Edge computing is one of those new concepts in telecoms that we keep hearing about. But it’s not always obvious what the ‘edge’ is and why it’s important.
So let us explain.
Edge – or Multi-Access Edge Computing (MEC) to give it its correct name – refers to apps and services that can be accessed ‘closer’ to the end user by deploying infrastructure at the ‘edge’ of a service provider’s network.
In the traditional model, the processing and storage of data usually occurs on remote servers residing far away from the end user or device. This is increasingly the case as more of our information is held in the cloud – which usually means servers operated by one of the big cloud providers such as Amazon, Microsoft or Google.
But these remote, centralised cloud servers come with disadvantages in an age where end devices are requiring ultra-fast speeds and super-low latency response times.
The answer is a distributed cloud within a geographically dispersed infrastructure, which brings the cloud as close as possible to where the data is being requested.
Edge computing is also a key concept underpinning 5G. According to Ericsson, 5G will account for around one-fifth of all mobile data traffic by 2023, while around a quarter of 5G use cases will depend on edge computing capabilities.
“The main benefits edge solutions provide include low latency, high bandwidth, device processing and data offload as well as trusted computing and storage,” says Ericsson.
This means that edge will be fundamental to both new 5G-powered enterprise and IoT services, and consumer applications such as virtual reality and gaming.
Let’s have a look at some real-world use cases where this combination of edge computing and super-fast 5G networks can make a difference.
In the automotive industry, most modern cars have cellular connectivity but streaming information about the car and its journey back and forth to a mobile network can be costly and inefficient. That’s a problem when, according to Intel, an autonomous vehicle will be able to generate up to 4TB of data per day.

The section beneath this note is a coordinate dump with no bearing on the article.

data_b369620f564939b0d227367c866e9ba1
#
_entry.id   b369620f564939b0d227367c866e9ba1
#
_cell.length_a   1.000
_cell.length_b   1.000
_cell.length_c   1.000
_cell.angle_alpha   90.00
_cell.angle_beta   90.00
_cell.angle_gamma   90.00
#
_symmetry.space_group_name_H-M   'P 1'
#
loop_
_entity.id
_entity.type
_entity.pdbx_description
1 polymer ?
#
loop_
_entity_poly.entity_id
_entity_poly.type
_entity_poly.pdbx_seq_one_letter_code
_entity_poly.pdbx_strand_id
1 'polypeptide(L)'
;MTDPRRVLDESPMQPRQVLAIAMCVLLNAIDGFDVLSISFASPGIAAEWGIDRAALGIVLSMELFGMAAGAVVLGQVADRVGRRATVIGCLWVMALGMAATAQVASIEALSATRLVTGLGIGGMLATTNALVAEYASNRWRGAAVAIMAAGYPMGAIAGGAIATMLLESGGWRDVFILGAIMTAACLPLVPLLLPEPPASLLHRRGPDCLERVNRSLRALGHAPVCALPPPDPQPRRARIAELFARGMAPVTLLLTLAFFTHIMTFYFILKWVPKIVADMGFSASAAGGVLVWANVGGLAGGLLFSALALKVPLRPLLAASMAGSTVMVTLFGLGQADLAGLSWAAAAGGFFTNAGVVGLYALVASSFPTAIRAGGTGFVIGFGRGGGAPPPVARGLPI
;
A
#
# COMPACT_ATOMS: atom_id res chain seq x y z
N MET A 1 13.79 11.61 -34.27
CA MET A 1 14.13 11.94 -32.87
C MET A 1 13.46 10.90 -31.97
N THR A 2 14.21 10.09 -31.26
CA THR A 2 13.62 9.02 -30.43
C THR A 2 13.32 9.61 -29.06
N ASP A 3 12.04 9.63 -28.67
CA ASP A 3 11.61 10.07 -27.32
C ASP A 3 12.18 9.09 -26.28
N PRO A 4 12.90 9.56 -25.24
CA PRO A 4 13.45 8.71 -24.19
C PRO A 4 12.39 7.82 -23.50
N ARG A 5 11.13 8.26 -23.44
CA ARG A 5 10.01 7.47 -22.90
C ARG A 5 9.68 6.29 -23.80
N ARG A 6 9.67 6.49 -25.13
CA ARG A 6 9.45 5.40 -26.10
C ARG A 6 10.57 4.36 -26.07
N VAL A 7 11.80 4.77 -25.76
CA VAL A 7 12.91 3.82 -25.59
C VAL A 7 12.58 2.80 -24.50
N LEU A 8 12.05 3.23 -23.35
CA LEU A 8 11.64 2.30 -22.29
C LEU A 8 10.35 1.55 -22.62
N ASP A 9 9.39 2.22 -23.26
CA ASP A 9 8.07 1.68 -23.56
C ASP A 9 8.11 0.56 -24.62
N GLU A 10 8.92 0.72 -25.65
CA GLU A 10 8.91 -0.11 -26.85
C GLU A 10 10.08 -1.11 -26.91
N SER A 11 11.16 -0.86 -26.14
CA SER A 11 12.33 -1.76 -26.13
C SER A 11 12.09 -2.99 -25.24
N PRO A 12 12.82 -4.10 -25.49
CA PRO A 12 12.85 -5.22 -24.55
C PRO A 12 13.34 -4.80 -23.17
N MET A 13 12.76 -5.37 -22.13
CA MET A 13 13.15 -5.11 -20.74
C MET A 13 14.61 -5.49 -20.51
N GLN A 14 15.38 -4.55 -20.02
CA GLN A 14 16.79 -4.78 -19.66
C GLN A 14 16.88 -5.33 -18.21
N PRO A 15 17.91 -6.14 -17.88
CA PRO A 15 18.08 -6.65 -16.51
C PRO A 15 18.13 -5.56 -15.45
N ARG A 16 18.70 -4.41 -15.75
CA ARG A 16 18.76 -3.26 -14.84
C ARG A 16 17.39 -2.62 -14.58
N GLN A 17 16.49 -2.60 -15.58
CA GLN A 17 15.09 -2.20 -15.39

Instead, edge capabilities allow a connected car to process data in real time, eliminating the need for centralised processing. This unlocks a range of new opportunities in areas such as self-driving, smart traffic management, and better fuel efficiency and car maintenance.
There are also multiple use cases in industrial settings: for example, using edge infrastructure to optimise production lines and provide real-time AI to monitor stock levels.
“By extending cloud computing to the edge, [enterprises] can run AI/analytics that make actions faster, run enterprise apps to reduce impacts from intermittent connectivity and minimise data transport to central hubs for cost efficiency,” explains IBM in a recent report.
Today only round 10 per cent of enterprise-generated data is created and processed outside a traditional centralised data centre or cloud. But, by 2025, Gartner predicts this figure will reach 75 per cent.
So what does this mean for telcos?
A report last year from Omdia concluded the rise of edge computing will see operators face increasing competition with app developers, cloud providers – but would also present an important opportunity to unlock new revenue streams.
“As 5G technology and networks evolve, edge computing can provide a high-performance, on-demand, and cost-effective platform capable of supporting a growing number of use cases [but] CSPs will need to establish their role in the value chain by determining the right business model and partner(s) and also where new revenues will come from,” the report concluded.
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